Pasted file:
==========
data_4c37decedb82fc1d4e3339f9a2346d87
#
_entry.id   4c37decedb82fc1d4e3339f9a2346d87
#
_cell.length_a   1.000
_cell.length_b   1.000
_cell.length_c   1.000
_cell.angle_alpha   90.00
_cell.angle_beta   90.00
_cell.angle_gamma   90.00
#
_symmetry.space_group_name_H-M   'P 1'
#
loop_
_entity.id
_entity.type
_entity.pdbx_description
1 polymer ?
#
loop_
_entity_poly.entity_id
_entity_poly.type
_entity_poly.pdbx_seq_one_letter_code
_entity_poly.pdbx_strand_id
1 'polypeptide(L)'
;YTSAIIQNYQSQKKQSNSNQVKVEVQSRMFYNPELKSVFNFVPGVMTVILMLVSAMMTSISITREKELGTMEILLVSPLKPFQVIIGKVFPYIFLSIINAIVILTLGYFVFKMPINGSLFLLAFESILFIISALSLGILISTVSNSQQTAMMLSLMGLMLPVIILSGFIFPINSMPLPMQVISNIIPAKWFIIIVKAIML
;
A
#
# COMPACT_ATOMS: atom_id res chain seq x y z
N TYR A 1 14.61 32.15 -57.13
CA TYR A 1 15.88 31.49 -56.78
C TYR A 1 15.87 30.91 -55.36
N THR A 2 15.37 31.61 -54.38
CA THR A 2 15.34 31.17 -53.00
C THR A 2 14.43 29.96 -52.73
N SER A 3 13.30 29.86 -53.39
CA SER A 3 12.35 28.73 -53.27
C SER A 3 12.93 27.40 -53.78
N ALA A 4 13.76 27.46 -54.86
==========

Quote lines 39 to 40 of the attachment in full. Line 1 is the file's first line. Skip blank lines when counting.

C SER A 3 12.93 27.40 -53.78
N ALA A 4 13.76 27.46 -54.86